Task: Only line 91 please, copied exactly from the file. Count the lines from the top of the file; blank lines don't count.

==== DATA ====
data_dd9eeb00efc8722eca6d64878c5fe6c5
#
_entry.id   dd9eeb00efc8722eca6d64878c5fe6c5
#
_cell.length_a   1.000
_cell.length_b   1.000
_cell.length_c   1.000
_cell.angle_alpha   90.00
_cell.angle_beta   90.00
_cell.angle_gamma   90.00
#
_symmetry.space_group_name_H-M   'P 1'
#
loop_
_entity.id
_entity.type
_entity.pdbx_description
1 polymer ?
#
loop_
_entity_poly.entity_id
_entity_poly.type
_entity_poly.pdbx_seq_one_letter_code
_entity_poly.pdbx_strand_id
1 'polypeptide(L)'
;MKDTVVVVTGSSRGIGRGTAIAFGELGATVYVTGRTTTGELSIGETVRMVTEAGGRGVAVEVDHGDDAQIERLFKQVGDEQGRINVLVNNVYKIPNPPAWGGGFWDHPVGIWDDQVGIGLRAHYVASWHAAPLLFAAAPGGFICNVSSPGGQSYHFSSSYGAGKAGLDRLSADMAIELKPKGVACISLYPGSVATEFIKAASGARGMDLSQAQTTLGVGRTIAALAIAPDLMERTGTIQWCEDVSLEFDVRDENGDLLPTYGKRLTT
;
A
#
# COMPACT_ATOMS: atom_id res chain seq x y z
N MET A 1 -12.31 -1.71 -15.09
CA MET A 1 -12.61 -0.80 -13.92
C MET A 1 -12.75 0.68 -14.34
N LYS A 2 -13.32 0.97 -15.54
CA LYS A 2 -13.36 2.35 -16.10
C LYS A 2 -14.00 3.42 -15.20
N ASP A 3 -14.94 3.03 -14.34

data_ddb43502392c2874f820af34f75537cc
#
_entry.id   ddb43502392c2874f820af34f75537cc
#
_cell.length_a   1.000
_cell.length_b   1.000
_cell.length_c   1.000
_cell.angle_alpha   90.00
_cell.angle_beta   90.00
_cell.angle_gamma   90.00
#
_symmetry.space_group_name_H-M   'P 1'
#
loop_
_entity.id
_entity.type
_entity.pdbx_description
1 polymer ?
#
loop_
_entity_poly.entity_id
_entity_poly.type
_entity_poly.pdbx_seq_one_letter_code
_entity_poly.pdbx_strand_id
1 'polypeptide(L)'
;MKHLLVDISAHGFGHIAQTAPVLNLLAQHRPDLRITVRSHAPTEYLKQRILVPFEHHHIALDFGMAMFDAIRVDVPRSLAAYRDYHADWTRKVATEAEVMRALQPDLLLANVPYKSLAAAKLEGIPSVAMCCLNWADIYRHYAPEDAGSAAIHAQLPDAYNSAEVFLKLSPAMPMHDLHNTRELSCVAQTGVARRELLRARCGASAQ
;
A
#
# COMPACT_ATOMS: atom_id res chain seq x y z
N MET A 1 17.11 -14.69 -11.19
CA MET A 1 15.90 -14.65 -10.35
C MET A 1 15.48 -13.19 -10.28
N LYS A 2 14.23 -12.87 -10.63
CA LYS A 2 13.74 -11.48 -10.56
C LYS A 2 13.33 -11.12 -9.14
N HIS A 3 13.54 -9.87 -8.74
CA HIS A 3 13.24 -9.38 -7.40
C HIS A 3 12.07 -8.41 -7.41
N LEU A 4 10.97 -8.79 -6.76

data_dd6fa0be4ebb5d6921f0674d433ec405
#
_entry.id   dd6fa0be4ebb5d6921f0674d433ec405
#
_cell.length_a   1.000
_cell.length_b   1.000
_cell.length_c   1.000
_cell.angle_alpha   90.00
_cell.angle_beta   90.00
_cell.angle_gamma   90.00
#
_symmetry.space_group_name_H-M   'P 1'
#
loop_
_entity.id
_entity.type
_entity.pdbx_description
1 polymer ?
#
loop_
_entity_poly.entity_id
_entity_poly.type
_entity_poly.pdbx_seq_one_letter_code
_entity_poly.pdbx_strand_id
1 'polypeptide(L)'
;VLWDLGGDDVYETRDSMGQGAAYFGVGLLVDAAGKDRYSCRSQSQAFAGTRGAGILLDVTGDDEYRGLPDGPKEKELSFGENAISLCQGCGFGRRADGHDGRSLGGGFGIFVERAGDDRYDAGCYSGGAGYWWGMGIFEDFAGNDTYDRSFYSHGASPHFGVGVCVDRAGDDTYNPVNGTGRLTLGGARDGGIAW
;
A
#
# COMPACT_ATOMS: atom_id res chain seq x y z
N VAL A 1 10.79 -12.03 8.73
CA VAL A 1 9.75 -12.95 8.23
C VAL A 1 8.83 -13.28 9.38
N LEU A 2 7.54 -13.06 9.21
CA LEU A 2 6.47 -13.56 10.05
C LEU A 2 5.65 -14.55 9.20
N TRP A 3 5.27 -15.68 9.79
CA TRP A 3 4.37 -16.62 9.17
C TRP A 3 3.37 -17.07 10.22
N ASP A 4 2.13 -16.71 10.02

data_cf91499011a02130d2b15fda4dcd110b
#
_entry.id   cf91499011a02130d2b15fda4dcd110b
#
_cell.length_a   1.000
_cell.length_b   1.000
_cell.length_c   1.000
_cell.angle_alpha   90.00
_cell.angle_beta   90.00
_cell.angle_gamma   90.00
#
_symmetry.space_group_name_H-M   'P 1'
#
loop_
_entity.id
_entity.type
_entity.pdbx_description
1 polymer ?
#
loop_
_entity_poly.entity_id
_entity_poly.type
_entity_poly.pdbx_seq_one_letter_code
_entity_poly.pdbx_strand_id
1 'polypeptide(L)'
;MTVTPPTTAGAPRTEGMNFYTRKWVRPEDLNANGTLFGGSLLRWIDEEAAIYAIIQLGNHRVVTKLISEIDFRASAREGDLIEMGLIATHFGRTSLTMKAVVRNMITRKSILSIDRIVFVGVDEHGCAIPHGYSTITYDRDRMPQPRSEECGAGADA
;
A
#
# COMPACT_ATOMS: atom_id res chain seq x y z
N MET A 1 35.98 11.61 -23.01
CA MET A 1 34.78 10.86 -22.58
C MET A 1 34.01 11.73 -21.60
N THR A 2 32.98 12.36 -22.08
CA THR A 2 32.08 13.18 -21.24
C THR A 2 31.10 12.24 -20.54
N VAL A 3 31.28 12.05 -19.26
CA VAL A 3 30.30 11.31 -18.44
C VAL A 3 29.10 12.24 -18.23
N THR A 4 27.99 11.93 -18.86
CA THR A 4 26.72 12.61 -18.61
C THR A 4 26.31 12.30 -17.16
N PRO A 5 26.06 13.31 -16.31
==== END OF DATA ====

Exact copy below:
loop_